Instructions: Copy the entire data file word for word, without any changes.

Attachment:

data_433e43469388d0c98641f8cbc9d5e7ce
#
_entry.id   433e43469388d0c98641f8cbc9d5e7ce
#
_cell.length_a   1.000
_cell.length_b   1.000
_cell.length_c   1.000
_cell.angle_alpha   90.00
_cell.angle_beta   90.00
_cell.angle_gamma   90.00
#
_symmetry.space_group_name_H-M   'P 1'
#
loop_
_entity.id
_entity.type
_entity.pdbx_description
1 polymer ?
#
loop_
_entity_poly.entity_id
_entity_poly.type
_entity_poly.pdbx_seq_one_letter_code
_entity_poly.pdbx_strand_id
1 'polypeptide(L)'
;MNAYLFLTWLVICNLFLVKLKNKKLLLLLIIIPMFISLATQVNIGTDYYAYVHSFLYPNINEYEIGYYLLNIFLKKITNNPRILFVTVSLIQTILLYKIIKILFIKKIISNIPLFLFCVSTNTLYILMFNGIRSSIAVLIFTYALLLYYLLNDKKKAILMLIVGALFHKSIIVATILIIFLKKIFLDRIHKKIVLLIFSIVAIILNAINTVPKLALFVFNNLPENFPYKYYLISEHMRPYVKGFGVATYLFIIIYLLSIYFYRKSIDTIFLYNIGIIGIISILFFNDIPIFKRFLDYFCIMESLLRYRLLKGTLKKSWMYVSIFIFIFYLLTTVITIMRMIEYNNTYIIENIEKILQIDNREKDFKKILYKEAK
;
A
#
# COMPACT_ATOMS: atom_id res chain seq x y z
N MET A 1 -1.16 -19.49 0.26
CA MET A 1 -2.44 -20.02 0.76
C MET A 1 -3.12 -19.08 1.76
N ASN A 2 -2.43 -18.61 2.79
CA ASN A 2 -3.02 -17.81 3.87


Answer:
data_433e43469388d0c98641f8cbc9d5e7ce
#
_entry.id   433e43469388d0c98641f8cbc9d5e7ce
#
_cell.length_a   1.000
_cell.length_b   1.000
_cell.length_c   1.000
_cell.angle_alpha   90.00
_cell.angle_beta   90.00
_cell.angle_gamma   90.00
#
_symmetry.space_group_name_H-M   'P 1'
#
loop_
_entity.id
_entity.type
_entity.pdbx_description
1 polymer ?
#
loop_
_entity_poly.entity_id
_entity_poly.type
_entity_poly.pdbx_seq_one_letter_code
_entity_poly.pdbx_strand_id
1 'polypeptide(L)'
;MNAYLFLTWLVICNLFLVKLKNKKLLLLLIIIPMFISLATQVNIGTDYYAYVHSFLYPNINEYEIGYYLLNIFLKKITNNPRILFVTVSLIQTILLYKIIKILFIKKIISNIPLFLFCVSTNTLYILMFNGIRSSIAVLIFTYALLLYYLLNDKKKAILMLIVGALFHKSIIVATILIIFLKKIFLDRIHKKIVLLIFSIVAIILNAINTVPKLALFVFNNLPENFPYKYYLISEHMRPYVKGFGVATYLFIIIYLLSIYFYRKSIDTIFLYNIGIIGIISILFFNDIPIFKRFLDYFCIMESLLRYRLLKGTLKKSWMYVSIFIFIFYLLTTVITIMRMIEYNNTYIIENIEKILQIDNREKDFKKILYKEAK
;
A
#
# COMPACT_ATOMS: atom_id res chain seq x y z
N MET A 1 -1.16 -19.49 0.26
CA MET A 1 -2.44 -20.02 0.76
C MET A 1 -3.12 -19.08 1.76
N ASN A 2 -2.43 -18.61 2.79
CA ASN A 2 -3.02 -17.81 3.87